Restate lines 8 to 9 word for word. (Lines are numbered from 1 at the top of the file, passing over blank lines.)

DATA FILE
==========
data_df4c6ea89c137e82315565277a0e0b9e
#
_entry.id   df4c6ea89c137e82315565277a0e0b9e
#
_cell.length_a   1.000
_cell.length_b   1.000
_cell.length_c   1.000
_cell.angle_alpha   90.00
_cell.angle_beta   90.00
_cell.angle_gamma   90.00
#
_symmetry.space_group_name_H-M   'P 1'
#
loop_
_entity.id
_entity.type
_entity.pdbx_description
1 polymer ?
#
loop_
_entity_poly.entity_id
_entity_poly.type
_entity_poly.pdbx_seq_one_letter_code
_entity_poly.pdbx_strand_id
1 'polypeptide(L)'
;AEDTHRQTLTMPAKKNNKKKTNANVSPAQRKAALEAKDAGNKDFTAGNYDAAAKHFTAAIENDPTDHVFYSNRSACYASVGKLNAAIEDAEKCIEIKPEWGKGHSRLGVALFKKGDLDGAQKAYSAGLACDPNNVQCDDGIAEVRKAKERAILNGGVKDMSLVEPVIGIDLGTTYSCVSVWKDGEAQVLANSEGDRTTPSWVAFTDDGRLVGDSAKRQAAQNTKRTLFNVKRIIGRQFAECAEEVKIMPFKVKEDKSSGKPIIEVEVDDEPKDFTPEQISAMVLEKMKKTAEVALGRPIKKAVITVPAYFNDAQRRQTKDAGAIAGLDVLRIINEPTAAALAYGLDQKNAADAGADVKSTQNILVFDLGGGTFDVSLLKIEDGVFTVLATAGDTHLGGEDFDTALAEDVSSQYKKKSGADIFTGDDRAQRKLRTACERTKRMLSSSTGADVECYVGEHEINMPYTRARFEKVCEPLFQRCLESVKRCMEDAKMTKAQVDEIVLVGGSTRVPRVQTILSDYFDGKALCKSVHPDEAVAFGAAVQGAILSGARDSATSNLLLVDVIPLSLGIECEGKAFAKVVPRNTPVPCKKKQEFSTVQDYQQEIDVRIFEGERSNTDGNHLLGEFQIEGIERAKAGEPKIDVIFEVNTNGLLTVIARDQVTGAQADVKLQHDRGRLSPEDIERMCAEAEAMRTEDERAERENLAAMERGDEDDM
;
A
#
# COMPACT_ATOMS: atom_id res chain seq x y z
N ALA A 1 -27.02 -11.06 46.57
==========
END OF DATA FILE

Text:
_cell.angle_alpha   90.00
_cell.angle_beta   90.00